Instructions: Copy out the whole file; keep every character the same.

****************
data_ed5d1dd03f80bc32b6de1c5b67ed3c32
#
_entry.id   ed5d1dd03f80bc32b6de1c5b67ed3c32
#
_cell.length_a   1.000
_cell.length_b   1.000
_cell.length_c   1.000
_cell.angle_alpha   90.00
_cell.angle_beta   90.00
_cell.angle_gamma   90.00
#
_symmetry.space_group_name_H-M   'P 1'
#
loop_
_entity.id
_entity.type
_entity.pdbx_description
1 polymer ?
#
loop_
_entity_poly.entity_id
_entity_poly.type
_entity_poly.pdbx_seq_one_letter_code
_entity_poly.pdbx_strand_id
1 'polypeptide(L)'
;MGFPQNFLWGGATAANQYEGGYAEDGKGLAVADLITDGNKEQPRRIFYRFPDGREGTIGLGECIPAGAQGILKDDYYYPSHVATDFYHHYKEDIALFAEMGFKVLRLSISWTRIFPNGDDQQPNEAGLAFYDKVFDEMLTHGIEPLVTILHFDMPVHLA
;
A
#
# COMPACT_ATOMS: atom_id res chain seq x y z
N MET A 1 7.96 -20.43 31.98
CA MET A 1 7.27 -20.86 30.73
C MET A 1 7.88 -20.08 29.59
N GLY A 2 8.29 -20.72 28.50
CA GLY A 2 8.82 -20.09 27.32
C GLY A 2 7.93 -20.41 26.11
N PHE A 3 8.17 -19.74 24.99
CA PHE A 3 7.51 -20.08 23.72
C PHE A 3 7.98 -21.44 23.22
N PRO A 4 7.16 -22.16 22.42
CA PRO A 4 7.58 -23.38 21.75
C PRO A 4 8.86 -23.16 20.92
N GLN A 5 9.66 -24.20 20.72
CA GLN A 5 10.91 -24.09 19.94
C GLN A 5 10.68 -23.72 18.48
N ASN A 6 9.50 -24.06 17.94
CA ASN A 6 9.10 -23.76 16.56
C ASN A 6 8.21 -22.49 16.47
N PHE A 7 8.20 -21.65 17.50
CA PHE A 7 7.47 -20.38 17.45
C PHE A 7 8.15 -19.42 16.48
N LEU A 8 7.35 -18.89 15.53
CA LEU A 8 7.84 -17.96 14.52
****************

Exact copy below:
data_ed5d1dd03f80bc32b6de1c5b67ed3c32
#
_entry.id   ed5d1dd03f80bc32b6de1c5b67ed3c32
#
_cell.length_a   1.000
_cell.length_b   1.000
_cell.length_c   1.000
_cell.angle_alpha   90.00
_cell.angle_beta   90.00
_cell.angle_gamma   90.00
#
_symmetry.space_group_name_H-M   'P 1'
#
loop_
_entity.id
_entity.type
_entity.pdbx_description
1 polymer ?
#
loop_
_entity_poly.entity_id
_entity_poly.type
_entity_poly.pdbx_seq_one_letter_code
_entity_poly.pdbx_strand_id
1 'polypeptide(L)'
;MGFPQNFLWGGATAANQYEGGYAEDGKGLAVADLITDGNKEQPRRIFYRFPDGREGTIGLGECIPAGAQGILKDDYYYPSHVATDFYHHYKEDIALFAEMGFKVLRLSISWTRIFPNGDDQQPNEAGLAFYDKVFDEMLTHGIEPLVTILHFDMPVHLA
;
A
#
# COMPACT_ATOMS: atom_id res chain seq x y z
N MET A 1 7.96 -20.43 31.98
CA MET A 1 7.27 -20.86 30.73
C MET A 1 7.88 -20.08 29.59
N GLY A 2 8.29 -20.72 28.50
CA GLY A 2 8.82 -20.09 27.32
C GLY A 2 7.93 -20.41 26.11
N PHE A 3 8.17 -19.74 24.99
CA PHE A 3 7.51 -20.08 23.72
C PHE A 3 7.98 -21.44 23.22
N PRO A 4 7.16 -22.16 22.42
CA PRO A 4 7.58 -23.38 21.75
C PRO A 4 8.86 -23.16 20.92
N GLN A 5 9.66 -24.20 20.72
CA GLN A 5 10.91 -24.09 19.94
C GLN A 5 10.68 -23.72 18.48
N ASN A 6 9.50 -24.06 17.94
CA ASN A 6 9.10 -23.76 16.56
C ASN A 6 8.21 -22.49 16.47
N PHE A 7 8.20 -21.65 17.50
CA PHE A 7 7.47 -20.38 17.45
C PHE A 7 8.15 -19.42 16.48
N LEU A 8 7.35 -18.89 15.53
CA LEU A 8 7.84 -17.96 14.52